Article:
Well, if agile could be like cooking and a fishing trip could be agile it only made sense that another of my hobbies would be agile in some way! This one needs a bit of background. Some of you know that on December 9, 2008 I had a total hip replacement done on my left hip. It had been bothering me for many years and finally was to the point where it was severely impacting my quality of life. I am hugely grateful to Dr. Michael Dayton and the University of Colorado Hospital Orthopaedics Department because my surgery was a total success. I am now able to do many things without pain which would have caused extreme pain or even been impossible prior to the surgery. One of my favorite activities is golf and I am now able to do it without pain. Not being in pain led to an interesting discovery…
Because I was no longer in pain while swinging a golf club I recently decided to go to the driving range to hit a bucket of balls. I like to imagine playing a round of golf when I hit balls on the range because to me it seems less boring than pounding out shot after shot with the same club. While doing this I was struck by the relationships between an agile process and a round of golf:
|Release date||Time to play the round|
|Product vision||Goal for final score|
|Prioritized backlog||Important swing points to remember|
|Release planning||Visualizing round ahead of time|
|Iteration 0||Paying to play and warming up|
|Iteration planning||Deciding how to play a particular hole|
|Daily stand-up||Deciding how to play each shot|
|Daily execution of work||Playing each shot|
|Iteration demo||Score for the hole|
|Iteration Retrospective||Walking off the green and evaluating current state of play|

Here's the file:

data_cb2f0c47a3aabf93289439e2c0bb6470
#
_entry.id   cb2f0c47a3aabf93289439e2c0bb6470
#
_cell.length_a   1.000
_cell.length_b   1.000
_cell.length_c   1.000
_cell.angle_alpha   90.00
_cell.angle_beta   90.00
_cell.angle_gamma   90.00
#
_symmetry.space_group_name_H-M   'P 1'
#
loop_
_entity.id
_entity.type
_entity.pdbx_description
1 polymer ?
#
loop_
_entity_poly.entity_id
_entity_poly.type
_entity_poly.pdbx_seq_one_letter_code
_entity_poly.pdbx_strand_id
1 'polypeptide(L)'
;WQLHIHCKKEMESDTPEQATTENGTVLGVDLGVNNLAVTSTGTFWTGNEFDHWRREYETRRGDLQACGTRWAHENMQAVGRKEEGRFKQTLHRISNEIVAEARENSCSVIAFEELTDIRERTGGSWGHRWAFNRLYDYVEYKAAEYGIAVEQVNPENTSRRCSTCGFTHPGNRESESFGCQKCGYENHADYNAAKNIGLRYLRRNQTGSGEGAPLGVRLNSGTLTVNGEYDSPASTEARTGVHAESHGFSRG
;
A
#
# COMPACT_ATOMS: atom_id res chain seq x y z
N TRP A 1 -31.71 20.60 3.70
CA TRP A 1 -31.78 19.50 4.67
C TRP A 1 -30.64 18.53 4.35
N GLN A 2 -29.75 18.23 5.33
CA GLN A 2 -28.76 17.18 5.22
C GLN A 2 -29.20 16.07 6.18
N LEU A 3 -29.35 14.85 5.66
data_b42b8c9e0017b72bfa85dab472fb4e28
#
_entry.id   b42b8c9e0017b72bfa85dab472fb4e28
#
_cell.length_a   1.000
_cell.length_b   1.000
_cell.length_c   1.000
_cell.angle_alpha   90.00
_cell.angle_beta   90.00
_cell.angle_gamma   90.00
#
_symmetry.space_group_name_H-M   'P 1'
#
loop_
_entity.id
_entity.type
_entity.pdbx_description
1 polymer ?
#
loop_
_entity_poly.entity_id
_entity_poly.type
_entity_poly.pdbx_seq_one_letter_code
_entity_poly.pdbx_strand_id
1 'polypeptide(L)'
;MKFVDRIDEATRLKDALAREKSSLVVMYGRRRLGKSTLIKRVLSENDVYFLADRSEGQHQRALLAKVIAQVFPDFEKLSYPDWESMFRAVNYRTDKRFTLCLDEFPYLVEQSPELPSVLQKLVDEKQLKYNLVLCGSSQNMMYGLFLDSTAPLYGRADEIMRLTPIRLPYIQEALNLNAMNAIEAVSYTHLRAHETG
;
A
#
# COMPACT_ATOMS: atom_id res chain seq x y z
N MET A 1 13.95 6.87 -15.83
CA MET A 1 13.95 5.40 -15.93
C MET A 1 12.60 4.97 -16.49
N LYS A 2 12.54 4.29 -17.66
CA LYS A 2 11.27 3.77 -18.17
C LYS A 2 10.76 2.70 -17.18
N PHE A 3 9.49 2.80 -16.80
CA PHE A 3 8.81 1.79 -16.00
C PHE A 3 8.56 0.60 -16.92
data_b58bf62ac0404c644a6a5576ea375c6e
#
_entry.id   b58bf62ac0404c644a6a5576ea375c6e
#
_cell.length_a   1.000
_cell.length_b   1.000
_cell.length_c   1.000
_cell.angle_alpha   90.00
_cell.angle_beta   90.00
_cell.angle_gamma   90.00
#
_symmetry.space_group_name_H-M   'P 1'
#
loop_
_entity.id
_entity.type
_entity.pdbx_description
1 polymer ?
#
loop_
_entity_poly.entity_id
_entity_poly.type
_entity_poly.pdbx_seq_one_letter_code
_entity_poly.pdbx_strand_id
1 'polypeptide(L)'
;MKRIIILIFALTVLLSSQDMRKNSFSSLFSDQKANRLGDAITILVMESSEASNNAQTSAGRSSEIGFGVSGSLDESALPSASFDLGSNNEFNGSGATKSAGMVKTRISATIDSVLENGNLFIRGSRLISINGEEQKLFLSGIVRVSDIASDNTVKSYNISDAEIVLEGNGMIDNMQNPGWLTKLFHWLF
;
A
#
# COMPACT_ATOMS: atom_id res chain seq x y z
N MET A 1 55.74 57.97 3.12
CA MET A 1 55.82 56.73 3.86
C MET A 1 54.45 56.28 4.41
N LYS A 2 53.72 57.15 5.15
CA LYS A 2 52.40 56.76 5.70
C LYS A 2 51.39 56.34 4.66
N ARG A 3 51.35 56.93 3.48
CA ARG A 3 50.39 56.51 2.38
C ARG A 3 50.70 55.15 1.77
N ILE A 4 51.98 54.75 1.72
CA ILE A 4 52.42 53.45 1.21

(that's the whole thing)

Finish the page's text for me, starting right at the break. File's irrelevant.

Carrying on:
|Release||Finishing all 18 holes|
|Release retrospective||The 19th hole of course!|
OK, so it’s a little bit of a stretch, but it makes sense to me. How does this help struggling teams? It helps by showing them agile is all around us. We just have to put on our “agile sunglasses” to see it. Agile is common sense of the uncommon variety. For me, seeing agile everywhere makes it clear agile isn’t just a fad, but something bigger. Sometimes teams just need to know it is ok to dip a toe into the water and try it (really, it is!). The first step is the hardest, but imagine doing some other things without being agile. Can you drive a car to someplace unfamiliar without a plan and making constant corrections while actually driving? Can you walk 50 steps without making corrections along the way? If you have a plan for a day can you execute it without making corrections along the way? To me all of these things show parts of an agile process adapted to the real world. Using the same process in the way it was defined should make it even more powerful.
Until next time I’ll be Making Agile a Reality™ by keeping my agile sunglasses on and helping people see the light at the end of the tunnel.